Why should you have a Thai Will? This was the question that was answered at the Sunday, September 22 meeting of the Pattaya City Expats Club. Lyndsey Rowe, Senior Client Adviser for MBMG Group Co. Ltd., provided an interesting overview of the need for creating a Thai Last Will and Testament along with a brief mention about Living Wills.
Lyndsey is a Welshman and holds an International Certificate for Financial Advisors and started his present career path in 1990 in the UK. He spent six years in Dubai and nine years in Cyprus as a Financial Consultant. He has been in Thailand for two and a half years with MBMG Group (a company that has been operating in Thailand since 1995 and manages assets of $180 million). MBMG has offices in Bangkok (headquarters), Pattaya, Phuket, Hua Hin, Singapore, and Malaysia. Lyndsey is based here in Pattaya.
Lyndsey Rowe, Senior Client Adviser for MBMG Group Co. Ltd., provided an interesting overview of the need for creating a Thai Last Will and Testament to PCEC members and guests on 22 September, along with a brief mention about Living Wills. Living Wills are documents to be left to detail what arrangements are to be taken if you are hospitalised & ‘non compus mentus’ (Not of sound mind) i.e. incapable of making rational decision re how much effort should be taken to keep you alive – ‘No Extraordinary Measures’ ‘Do Not Resuscitate’ etc, etc.
He started by mentioning that everyone needs a Will. Further, if you are married with children, a couple living together or even just single, it is vitally important that you have an up to date Last Will & Testament in place. Some people forget to update their Wills which means they could be contested, which will cause serious delays, and your assets could wind up going to people you did not want them to. He also emphasized that it is very important to have a Will for your assets in Thailand and another one for what you own overseas.
He said some of the reasons you need a Will is to allow you to decide who benefits from your estate, on the guardianship of your children in Thailand, and to avoid any unnecessary dispute between your family in Thailand and your relatives elsewhere. He also suggested you name one or more local people you trust to carry out your wishes as executors; by naming more than one, it eliminates giving this authority to solely one person. He also mentioned that having person(s) locally as executors will help to avoid delay in Thailand probate proceeding and noted that for an expat it would be difficult for someone to do from another country. For simple uncontested wills, he said probate could take up to 6 months, but would not necessarily take that long. If the Will is more complex or is contested, the probate could take from 6 months to several years.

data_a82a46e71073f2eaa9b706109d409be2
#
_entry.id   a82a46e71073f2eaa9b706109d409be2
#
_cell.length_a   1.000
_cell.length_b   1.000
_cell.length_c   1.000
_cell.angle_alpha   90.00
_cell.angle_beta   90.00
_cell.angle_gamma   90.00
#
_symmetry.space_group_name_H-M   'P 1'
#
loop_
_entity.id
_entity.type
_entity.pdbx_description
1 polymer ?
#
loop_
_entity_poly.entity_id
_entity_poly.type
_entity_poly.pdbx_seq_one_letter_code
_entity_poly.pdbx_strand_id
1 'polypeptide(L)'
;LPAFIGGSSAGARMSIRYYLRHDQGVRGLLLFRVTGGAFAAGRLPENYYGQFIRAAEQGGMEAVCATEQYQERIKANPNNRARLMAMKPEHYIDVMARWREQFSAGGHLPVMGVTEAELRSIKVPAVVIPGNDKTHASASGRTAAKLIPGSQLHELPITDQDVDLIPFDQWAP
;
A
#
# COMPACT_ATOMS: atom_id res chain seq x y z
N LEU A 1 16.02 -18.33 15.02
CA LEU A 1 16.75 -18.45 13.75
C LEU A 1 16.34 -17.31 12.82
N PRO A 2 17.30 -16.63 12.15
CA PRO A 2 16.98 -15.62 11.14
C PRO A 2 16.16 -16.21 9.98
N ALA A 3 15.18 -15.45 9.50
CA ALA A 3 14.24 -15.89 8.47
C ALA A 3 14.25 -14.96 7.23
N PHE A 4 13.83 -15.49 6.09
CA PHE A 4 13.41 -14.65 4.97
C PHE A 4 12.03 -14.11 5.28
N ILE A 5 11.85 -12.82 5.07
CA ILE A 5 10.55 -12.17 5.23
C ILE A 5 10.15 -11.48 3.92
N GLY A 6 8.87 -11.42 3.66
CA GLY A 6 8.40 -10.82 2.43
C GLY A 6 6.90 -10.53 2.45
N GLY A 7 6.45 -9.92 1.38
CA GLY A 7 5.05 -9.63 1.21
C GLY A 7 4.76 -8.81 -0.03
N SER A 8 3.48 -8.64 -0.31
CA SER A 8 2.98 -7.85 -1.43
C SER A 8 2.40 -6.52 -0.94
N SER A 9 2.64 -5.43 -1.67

If you do not have a Thai will to cover your assets in Thailand, he explained that your assets will be distributed in accordance with Thai law, which in order of priority will be; (1) Spouse (50%) and children (equal share of residue); (2) Parents; (3) Brothers and Sisters of full blood; (4) Brothers and Sisters of half blood; (5) Grandparents; and (6) Uncles and Aunts. If you die without a Will and have no relatives as listed in the law, then all your assets will go to the State.
Lindsey answered many questions for the PCEC crowd, who for some reason showed particular interest in the topics of Wills and Living Wills.
He mentioned that for a foreigner who owns real estate through a Thai Company, it will be shares in the company instead the actual real estate that will be passed on to your beneficiaries; which will require various legal documents to accomplish. Also, under Thai law, if you have a leasehold interest in property, you need to take the added step to include a succession clause in the lease that allows you to assign your rights under the lease to your beneficiaries; otherwise, the lease agreement will be terminated once the lessee dies. But he mentioned that you should still make a Thai Will to make clear your intention to pass on such rights to your loved ones.
Lyndsey briefly mentioned Living Wills, which are instructions given by individuals specifying what actions should be taken for their health in the event that they are no longer able to make decisions due to illness or incapacity, and appoints a person to make such decisions on their behalf.
They are recognized in Thailand, but need to conform to Ministerial Regulations that were adopted in 2010. However, he did say that it is up to the hospital to recognize such a will and follow its instructions.
He concluded by noting that his company, MBMG has a Will writing service, which involves obtaining necessary information, explaining the various ramifications, submitting everything to their Thai legal staff who will prepare a draft in English.
He will then go over the draft with you for any changes that may be needed. The final will be in English, but there will also be a copy translated into Thai. Lyndsey noted that a Will only in English is acceptable in Thailand, but would still have to be translated into Thai for probate proceedings. After answering many questions, he said that if anyone wanted to contact him for further information, they could call him at 082-201-2314 or email [email protected]
Board Member Roy Albiston conducts the Open Forum part of PCEC’s Sunday morning meetings, following the main speaker, when you may find answers to the many mysteries one encounters living in the ‘Land Of Smiles’.
After Lyndsey’s presentation, Master of Ceremonies Richard Silverberg brought everyone up to date on upcoming events and then called on Roy Albiston to conduct the always informative Open Forum; where questions are asked and answered about Expat living in Thailand.
For more information about the Club’s activities, visit their website at www.pattayacityexpatsclub.com.